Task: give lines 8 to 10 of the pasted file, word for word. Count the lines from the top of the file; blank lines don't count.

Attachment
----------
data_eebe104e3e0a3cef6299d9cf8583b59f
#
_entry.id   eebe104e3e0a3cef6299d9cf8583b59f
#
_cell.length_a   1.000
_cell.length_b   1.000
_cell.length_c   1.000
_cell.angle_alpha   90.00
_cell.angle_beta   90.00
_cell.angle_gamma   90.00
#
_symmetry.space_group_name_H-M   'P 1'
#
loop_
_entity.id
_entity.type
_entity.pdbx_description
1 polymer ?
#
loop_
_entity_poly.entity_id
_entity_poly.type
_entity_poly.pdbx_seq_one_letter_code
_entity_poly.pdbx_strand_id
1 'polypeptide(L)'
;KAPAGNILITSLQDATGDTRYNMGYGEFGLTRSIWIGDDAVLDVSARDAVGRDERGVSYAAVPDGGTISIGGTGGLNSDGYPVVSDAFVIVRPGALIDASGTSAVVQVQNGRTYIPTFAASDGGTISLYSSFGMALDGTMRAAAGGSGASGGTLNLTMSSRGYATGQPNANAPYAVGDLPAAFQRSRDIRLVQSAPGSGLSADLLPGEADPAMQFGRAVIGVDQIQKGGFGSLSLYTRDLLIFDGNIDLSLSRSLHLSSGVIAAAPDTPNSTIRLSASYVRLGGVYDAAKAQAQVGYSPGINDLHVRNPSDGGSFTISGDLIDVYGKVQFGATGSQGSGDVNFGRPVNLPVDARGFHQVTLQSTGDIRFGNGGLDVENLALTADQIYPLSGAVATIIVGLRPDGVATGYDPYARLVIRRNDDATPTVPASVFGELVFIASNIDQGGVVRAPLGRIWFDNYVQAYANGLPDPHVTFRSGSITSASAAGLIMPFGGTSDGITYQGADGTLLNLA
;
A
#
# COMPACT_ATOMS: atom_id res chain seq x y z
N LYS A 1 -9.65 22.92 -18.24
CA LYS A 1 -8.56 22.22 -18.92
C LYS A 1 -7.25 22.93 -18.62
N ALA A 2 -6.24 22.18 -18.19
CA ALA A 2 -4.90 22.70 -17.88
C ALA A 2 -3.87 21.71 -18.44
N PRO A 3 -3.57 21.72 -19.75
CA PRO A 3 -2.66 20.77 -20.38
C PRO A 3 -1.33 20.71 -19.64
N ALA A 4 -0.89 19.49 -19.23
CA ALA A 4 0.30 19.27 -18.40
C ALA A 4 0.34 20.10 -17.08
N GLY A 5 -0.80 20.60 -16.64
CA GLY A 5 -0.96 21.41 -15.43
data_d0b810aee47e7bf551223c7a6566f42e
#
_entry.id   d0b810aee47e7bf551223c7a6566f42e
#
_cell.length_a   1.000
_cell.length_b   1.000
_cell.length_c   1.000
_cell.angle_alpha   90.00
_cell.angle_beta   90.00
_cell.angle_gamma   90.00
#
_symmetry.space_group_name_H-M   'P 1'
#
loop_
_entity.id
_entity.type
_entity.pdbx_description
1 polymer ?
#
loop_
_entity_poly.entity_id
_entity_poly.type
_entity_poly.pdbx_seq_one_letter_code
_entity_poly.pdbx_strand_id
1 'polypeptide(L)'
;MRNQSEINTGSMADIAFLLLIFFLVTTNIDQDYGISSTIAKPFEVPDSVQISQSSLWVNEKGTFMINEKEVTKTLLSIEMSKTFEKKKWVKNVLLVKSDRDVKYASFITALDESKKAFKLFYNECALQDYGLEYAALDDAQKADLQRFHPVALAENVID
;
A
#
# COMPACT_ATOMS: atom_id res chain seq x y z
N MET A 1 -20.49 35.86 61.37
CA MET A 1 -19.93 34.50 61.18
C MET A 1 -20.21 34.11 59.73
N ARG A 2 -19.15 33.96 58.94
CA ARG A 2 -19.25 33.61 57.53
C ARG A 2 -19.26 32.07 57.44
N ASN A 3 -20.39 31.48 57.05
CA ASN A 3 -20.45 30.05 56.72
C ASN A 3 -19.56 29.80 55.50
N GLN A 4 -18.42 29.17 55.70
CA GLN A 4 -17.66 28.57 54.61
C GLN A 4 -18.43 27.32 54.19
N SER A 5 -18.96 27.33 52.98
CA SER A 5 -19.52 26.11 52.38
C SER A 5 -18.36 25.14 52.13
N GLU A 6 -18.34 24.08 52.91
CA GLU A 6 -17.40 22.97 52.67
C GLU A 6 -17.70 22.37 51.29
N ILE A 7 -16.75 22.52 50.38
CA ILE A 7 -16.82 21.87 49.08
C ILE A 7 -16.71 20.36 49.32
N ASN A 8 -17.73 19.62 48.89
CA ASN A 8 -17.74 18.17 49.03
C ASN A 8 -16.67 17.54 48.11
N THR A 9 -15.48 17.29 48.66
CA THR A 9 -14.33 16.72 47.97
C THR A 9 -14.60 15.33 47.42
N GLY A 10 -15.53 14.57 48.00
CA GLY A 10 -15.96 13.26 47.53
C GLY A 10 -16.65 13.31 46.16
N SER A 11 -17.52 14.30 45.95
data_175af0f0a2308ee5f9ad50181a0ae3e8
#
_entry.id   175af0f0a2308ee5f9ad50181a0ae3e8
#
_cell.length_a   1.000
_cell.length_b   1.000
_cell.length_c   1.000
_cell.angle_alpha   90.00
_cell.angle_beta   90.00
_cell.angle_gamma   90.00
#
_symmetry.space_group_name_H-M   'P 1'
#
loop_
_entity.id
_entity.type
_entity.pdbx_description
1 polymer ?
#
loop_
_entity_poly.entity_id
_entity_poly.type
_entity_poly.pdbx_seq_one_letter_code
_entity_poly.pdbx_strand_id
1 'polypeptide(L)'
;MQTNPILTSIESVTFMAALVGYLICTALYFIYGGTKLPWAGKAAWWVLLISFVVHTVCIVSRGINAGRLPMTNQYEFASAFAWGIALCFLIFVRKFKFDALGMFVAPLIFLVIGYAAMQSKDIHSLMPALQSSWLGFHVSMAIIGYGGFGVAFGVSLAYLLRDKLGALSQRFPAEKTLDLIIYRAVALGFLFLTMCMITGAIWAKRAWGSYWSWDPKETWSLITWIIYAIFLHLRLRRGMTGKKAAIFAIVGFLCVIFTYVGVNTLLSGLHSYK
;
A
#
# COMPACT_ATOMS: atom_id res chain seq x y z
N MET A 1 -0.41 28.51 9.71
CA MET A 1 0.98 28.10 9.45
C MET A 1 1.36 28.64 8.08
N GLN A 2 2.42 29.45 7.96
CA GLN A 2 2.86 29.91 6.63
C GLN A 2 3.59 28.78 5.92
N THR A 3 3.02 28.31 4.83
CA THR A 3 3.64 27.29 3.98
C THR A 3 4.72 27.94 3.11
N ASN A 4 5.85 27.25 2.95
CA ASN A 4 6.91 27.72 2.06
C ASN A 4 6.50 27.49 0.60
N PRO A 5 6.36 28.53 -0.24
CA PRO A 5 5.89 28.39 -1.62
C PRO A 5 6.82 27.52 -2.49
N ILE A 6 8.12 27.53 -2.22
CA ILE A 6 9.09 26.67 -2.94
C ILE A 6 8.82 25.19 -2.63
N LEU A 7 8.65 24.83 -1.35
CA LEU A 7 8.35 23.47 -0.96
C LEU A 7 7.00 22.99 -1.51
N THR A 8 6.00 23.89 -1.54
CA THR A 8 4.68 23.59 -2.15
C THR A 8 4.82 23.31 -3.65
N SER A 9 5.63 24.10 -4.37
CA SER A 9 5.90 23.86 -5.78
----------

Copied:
_cell.angle_alpha   90.00
_cell.angle_beta   90.00
_cell.angle_gamma   90.00